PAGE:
Basically it's a 350W 20mph mptor.

    Leave a comment:


  • Retrorockit
    replied
    Sheldon Browns gear calculator can let you try out as many gearing setups as you like. Several at once in fact. For gear units select the cadence you want. Put in the teeth of the belt sprockets as chainrings up to 3 sizes. then your 22T cog. Select the desired IGH and you will get a speed chart for that cadence with those gear ratios. You can add many other rear cogs also.
    https://www.sheldonbrown.com/gear-calc.html
    TSDZ2 has serious overheating issues. There is work being done on it here. But no final solution.
    https://endless-sphere.com/forums/vi...788&start=5500
    It's popular in the 350W European market. But lots of modding, repair, and upgrading needed.Very high maintenance.I would go with Bafang.
    If you can pedal at 90rpm which is not that hard on an ebike 60x22 gives 27.6mph.
    Shimano has a new 5 speed E bike rated IGH out in Japan and Europe. It's not in the gear calculator yet. 1:1 first gear.
    https://bike.shimano.com/en-EU/produ...-C7000-5D.html

    The only thing that costs more than doing it righ the first time, is doing it right the 2nd time.

    Leave a comment:


  • markitos144
    replied
    Hi Folks, I'm soliciting help choosing gearing for a 3-speed IGH...

    I'm planning to do a 500W continuous, 750+W peak mid drive conversion. Either the TSDZ2 or the just-being-released-with-steel-output-gear Bafang M600 (MM G521.500C) paired to a 14-series (52V) battery pack. 650b (27.5+) x 2.0" tires... likely Schwalbe Big Ben Plus.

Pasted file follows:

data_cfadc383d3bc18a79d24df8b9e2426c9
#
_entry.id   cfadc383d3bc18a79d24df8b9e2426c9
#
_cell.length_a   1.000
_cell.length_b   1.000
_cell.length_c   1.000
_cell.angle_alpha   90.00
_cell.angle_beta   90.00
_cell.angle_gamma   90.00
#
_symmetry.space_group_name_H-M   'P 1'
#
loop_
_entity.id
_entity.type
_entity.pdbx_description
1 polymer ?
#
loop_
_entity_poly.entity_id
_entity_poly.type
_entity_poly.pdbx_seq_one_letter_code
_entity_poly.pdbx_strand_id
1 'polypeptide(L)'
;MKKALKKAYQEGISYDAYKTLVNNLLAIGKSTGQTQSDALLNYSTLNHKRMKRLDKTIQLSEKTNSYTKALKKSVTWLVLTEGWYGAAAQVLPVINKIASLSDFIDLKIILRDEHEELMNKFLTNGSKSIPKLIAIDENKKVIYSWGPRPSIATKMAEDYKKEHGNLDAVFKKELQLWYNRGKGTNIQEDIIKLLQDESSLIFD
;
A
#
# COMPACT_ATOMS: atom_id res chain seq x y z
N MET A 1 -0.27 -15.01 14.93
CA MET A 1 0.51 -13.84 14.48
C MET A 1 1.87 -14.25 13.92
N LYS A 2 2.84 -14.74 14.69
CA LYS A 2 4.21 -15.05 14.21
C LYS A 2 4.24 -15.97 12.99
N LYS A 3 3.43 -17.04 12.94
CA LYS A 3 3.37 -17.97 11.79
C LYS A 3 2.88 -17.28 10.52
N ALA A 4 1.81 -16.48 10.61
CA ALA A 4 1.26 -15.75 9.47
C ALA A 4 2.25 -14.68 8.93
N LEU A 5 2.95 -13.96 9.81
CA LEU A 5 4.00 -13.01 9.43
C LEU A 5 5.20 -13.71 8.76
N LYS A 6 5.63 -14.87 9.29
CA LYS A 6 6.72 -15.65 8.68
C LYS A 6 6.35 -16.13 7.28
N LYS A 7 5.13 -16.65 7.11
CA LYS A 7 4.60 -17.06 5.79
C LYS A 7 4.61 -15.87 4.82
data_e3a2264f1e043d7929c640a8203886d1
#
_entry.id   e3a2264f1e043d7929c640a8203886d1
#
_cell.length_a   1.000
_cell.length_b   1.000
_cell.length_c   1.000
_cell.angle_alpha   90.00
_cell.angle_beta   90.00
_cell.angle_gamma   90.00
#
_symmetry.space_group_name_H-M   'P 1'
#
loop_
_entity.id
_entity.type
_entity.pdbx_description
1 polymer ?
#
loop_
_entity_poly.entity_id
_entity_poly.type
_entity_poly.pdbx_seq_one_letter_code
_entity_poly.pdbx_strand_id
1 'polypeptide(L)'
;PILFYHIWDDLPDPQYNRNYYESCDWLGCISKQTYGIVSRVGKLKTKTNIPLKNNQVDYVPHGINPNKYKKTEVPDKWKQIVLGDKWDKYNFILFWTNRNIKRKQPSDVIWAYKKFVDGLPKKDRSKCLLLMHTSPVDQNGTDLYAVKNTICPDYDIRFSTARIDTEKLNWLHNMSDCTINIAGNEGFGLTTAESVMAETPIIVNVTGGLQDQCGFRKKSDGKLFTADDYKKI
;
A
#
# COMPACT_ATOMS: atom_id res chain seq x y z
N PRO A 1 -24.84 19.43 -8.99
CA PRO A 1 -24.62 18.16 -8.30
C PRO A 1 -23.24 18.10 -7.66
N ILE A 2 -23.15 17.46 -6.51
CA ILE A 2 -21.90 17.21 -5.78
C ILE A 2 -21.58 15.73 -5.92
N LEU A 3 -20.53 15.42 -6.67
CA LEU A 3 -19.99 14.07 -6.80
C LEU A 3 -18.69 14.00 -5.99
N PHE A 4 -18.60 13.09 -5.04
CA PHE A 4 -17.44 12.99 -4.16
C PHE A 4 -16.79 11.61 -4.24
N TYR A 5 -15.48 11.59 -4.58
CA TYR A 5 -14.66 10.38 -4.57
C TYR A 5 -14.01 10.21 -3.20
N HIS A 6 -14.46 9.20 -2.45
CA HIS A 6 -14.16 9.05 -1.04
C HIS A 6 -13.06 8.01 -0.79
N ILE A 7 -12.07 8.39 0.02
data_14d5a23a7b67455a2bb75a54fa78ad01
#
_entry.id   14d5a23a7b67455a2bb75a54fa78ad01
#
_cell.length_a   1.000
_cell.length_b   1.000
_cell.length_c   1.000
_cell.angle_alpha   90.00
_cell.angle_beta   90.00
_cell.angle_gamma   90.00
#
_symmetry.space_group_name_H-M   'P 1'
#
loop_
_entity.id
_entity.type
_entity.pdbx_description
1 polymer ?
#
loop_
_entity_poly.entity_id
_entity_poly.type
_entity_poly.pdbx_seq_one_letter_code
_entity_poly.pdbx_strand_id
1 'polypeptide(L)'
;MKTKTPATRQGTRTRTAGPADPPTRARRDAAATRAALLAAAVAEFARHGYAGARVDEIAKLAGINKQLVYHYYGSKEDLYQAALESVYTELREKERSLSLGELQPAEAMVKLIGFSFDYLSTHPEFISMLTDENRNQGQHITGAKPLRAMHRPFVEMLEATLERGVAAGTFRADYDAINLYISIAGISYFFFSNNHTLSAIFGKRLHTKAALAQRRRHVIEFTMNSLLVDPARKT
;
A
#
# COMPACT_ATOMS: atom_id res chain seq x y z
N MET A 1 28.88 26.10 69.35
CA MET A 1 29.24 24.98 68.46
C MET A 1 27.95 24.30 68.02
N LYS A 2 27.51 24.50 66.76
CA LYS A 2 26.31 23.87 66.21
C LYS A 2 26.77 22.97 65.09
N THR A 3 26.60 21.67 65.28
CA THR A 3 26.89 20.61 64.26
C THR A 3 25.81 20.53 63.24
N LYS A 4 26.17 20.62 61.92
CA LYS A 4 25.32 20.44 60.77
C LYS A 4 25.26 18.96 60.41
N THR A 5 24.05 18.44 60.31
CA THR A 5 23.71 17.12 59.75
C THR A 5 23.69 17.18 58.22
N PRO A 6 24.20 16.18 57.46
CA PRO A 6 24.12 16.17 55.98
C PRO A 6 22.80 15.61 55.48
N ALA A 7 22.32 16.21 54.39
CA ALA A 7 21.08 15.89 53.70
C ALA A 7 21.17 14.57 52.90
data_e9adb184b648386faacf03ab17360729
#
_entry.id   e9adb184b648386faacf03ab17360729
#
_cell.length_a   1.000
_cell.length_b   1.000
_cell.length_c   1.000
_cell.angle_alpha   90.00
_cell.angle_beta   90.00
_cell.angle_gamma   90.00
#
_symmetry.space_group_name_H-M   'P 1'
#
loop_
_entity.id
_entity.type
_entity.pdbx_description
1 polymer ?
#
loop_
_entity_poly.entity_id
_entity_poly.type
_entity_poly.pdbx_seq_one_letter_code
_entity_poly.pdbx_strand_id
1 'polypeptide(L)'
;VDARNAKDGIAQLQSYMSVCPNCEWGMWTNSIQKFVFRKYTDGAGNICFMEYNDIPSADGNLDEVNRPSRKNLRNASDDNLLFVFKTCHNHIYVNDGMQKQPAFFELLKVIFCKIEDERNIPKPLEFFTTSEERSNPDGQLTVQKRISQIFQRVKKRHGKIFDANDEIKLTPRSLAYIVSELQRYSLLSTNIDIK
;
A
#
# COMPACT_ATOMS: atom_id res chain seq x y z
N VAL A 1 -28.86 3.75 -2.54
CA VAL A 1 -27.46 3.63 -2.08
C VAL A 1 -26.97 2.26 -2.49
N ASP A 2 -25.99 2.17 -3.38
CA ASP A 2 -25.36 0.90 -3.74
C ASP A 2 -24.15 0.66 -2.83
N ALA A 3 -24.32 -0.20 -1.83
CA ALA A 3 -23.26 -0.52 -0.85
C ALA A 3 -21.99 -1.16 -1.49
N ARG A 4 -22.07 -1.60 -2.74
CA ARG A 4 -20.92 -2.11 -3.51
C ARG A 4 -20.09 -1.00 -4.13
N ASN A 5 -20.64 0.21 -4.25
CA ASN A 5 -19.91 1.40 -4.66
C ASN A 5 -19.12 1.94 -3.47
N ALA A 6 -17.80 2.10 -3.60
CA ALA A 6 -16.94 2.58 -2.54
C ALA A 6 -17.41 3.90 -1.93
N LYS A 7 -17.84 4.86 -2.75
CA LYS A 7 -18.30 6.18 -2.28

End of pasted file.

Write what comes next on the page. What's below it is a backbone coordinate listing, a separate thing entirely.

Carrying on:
I would like help choosing my gear ratios. Alas, I've been spoiled by the 8-speed Shimano Alfine IGH and Gates belt drive on my 4-year old Faraday Porteur (Faraday rented space from my company, Mission Motors, when they were still a Kickstarter). Never needed a single bit of drivetrain maintenance in 4 years...

    So, I'm choosing between the 50T, 55T, or 60T Gates front sprocket and the smallest allowable 22T gates rear cog. My goal is to be able to cruise at 28 mph at a reasonable 75-80 RPM pedaling cadence. With the mid-drive's power, I don't think I'll need more than 3 gears, so I'd rather save the weight, cost and reliability risk and package the lightweight, cheap, robust Shimano Nexus 3. Top gear on the Nexus 3 is 1.36x.

    Which front Gates sprocket would you recommend between 50/55/60 teeth? I have done the calcs of human pedaling cadence with the aforementioned tire diameter as follows:
    75 RPM pedaling cadence
    50T:22T = 18.6 mph
    55T:22T = 20.4 mph
    60T:22T = 22.3 mph

    However, I know that the mid drive will be adding torque, so the rear wheel will be spinning faster than just a human pedaling cadence. I don't know how to factor that in. Or is it a bad idea to run the system faster than expected human pedaling cadence because the "feel" of pedaling will be incorrect?

    Thanks for feedback!

    Leave a comment:


  • Retrorockit
    commented on 's reply
    I have a Nexus 8, and a 50x 11-40 8 speed Rapid Rise derailer.I like them both .But with an 11-34 casette the S-A hybrid has the abilty to almost equal the gear range of the Rohloff.
    Last edited by Retrorockit; 08-24-2019, 06:49 AM.